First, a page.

Do coaching style and game circumstances predict athletes' perceived justice of their coach? A longitudinal study in elite handball and volleyball teams
The present longitudinal study is the first to examine game to game fluctuations of perceived justice of elite volleyball and handball coaches. More specifically, we studied whether coaching style (i.e., need support versus control), coach behaviors (decision justifications), players status (i.e., starter or substitute), and game result (win/loss) predicted athletes perceived justice and its fluctuations.
Methods: A longitudinal questionnaire study was performed during 6 consecutive weeks among Belgian female volleyball (N = 57) and male handball players (N = 39). We administered a general questionnaire (i.e., need support/control) the first week, and game-specific questionnaires (i.e., justice, decision justifications, game circumstances) after six consecutive games. Because game-to-game measures (i.e., within-athlete) were nested into individuals (between-athletes) we conducted Hierarchical Linear Modeling to examine the hypotheses.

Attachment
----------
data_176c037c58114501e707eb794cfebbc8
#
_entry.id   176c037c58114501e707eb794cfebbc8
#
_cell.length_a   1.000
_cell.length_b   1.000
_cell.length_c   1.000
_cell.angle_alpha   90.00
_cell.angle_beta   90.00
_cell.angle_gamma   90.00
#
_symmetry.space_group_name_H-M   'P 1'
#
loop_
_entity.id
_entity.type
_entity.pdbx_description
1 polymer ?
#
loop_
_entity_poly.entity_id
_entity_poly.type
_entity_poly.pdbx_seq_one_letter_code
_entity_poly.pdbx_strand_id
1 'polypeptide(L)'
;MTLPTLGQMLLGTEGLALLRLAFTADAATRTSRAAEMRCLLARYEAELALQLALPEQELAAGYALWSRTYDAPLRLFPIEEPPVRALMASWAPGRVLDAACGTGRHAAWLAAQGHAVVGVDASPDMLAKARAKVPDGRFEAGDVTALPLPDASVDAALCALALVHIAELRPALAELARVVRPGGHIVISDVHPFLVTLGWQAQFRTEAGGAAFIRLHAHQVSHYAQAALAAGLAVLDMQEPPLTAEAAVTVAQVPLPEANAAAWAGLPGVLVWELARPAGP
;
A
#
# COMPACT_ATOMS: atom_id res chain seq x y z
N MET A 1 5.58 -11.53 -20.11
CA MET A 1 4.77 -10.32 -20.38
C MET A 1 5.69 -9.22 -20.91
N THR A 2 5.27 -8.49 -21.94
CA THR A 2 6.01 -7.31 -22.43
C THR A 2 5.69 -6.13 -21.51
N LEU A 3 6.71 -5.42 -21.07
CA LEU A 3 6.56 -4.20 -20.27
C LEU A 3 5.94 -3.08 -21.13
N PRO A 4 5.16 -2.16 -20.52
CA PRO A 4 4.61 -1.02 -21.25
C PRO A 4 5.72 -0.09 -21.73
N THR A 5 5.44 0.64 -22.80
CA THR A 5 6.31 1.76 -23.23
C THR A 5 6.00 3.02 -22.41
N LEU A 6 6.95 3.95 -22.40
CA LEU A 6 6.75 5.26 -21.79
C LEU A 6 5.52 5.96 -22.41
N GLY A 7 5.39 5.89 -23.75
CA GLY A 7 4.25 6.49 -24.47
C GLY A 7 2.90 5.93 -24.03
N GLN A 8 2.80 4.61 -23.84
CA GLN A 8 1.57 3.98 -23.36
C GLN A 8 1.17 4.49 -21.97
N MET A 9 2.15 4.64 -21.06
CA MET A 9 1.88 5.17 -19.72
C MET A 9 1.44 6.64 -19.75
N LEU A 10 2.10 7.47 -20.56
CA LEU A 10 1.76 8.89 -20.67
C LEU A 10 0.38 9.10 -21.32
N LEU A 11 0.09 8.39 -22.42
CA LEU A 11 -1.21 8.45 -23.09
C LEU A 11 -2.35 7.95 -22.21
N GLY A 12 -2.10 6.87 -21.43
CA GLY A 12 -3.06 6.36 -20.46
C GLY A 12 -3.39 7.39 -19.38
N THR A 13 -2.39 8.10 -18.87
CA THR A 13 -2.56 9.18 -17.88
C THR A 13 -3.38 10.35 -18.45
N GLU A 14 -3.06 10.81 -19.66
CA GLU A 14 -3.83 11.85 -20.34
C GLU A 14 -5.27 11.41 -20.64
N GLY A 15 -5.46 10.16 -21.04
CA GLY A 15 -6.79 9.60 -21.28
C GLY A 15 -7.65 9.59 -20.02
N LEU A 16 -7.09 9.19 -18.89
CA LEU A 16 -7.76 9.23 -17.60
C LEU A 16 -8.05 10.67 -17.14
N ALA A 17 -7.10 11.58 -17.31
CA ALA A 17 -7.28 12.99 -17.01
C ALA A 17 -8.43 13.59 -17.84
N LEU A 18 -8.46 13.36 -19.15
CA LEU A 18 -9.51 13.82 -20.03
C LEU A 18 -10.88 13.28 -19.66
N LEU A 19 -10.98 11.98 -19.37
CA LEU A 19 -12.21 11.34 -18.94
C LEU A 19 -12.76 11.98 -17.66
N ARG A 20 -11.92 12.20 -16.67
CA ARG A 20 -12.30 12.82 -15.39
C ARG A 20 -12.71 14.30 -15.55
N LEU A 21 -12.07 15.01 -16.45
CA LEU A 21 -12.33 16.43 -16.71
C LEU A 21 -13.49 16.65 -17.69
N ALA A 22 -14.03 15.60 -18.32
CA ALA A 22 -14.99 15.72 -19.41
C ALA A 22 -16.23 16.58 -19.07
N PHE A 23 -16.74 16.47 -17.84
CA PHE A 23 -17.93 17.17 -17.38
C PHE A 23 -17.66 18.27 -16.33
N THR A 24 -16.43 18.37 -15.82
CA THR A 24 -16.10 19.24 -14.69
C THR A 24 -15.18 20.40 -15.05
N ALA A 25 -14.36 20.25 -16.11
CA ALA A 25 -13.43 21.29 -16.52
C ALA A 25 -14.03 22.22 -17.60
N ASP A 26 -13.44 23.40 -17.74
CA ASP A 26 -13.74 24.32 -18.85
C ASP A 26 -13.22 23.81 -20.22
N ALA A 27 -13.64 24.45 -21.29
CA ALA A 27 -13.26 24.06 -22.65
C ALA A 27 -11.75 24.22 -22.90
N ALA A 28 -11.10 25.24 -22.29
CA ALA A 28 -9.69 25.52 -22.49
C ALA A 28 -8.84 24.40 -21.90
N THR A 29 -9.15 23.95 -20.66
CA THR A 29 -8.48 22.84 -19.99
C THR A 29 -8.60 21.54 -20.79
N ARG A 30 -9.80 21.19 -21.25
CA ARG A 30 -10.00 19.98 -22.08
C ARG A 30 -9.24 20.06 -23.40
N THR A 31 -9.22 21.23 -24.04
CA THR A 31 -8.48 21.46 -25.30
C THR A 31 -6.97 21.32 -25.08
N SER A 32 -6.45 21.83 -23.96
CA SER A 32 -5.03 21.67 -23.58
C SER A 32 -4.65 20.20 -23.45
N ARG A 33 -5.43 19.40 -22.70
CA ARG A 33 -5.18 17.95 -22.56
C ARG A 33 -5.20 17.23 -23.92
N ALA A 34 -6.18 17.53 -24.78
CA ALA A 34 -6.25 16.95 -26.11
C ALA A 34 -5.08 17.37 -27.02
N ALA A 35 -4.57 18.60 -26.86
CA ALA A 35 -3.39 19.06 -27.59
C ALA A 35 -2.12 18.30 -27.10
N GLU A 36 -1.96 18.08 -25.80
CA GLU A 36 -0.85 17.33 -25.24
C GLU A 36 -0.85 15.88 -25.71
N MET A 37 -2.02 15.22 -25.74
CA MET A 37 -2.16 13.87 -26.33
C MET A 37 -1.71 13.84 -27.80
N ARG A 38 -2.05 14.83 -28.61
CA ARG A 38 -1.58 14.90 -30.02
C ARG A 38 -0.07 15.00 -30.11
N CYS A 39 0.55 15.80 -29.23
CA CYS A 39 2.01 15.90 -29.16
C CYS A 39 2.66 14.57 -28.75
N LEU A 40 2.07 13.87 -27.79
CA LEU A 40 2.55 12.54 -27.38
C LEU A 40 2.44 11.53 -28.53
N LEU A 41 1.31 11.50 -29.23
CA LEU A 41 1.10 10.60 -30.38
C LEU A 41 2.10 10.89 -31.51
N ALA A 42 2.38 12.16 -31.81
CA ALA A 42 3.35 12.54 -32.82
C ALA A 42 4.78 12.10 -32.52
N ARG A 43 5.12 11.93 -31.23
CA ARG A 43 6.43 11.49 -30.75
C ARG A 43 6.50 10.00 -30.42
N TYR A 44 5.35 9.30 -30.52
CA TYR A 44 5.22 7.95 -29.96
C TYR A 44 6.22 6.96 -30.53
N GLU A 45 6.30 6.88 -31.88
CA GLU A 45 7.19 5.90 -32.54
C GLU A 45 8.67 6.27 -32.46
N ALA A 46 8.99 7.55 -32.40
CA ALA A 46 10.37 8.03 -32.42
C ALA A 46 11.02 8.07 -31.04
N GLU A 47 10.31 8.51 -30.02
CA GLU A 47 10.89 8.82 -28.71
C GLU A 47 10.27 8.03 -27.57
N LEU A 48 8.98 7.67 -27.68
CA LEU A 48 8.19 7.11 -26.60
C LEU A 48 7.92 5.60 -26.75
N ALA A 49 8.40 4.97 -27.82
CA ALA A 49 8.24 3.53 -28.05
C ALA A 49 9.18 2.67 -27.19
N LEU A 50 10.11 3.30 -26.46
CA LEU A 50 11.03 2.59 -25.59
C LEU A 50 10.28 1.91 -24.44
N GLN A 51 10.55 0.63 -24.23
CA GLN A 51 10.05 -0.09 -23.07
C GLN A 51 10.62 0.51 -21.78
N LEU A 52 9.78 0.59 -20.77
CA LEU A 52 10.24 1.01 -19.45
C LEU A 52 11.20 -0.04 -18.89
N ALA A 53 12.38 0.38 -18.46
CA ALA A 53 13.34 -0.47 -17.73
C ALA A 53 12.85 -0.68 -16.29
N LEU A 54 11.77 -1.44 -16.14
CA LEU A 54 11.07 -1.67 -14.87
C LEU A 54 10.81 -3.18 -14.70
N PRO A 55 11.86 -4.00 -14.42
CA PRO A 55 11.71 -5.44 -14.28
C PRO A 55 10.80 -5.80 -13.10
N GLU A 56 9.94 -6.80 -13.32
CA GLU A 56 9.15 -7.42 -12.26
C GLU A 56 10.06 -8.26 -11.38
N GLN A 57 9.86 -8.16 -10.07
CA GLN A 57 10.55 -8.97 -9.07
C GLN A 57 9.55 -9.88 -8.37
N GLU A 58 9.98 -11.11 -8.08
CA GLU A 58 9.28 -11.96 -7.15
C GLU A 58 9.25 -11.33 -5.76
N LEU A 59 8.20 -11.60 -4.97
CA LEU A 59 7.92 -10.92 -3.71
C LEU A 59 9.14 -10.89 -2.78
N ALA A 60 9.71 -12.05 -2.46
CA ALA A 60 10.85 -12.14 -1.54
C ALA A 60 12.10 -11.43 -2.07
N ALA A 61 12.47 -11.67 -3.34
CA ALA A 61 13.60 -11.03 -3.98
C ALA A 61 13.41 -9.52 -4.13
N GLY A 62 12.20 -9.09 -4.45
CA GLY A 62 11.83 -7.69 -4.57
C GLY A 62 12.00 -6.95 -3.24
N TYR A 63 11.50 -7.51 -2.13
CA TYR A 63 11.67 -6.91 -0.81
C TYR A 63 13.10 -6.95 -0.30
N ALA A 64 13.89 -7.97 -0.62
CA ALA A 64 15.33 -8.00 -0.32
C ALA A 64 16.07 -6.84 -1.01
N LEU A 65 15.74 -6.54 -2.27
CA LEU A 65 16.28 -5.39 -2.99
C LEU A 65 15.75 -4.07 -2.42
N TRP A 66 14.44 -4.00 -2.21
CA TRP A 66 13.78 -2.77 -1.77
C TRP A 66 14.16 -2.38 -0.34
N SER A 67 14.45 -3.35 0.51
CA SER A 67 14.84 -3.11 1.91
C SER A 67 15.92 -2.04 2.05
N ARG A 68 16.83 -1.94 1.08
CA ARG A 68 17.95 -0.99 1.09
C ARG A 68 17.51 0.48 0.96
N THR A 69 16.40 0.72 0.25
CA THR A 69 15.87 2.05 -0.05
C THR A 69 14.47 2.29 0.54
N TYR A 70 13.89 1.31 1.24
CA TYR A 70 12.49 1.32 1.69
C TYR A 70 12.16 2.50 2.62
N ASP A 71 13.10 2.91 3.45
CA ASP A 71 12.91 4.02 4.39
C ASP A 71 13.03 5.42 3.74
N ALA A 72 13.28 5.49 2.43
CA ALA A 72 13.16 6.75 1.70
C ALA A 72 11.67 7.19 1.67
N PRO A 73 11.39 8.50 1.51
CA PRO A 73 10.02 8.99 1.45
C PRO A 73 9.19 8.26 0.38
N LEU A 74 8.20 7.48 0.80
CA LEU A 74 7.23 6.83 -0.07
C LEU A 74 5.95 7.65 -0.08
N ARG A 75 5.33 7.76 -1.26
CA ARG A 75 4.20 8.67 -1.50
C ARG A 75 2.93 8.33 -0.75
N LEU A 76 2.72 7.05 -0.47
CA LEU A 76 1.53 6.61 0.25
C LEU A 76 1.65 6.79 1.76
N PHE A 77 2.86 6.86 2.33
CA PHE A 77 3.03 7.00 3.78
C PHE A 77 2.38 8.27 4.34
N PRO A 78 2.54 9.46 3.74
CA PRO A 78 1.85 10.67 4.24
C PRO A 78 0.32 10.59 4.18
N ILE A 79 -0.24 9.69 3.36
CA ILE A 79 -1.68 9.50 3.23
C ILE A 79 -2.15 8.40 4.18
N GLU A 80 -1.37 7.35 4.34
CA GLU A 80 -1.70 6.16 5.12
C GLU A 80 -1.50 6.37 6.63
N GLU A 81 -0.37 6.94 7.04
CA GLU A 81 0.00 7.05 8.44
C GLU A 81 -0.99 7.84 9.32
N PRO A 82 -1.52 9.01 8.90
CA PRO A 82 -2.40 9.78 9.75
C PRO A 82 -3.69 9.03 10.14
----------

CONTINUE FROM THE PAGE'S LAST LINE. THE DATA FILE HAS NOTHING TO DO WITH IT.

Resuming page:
Results: Multilevel analyses showed that 49% of the variance of perceived justice was situated at the within-athlete level. Furthermore, coaches need support and the provision of decision justifications were positive predictors of athletes perceived justice of the coach. More specific, the impact of justifications was less strong in a high need supportive environment and stronger in a high controlling environment. Finally, both the status of the player and the game result were negative predictors of athletes perceived justice.
Conclusions: We can conclude that athletes perceived justice of their coach shifts considerably from game-to-game. Furthermore, the coaching style and coaching behaviors can help to overcome the negative effects of specific game circumstances such as being a substitute or losing a game on athletes perceived justice of the coach.
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|Subjects:||handball volleyball team coach decision behavior athlete assessment competition behaviour|
|Notations:||sport games academic training and research social sciences|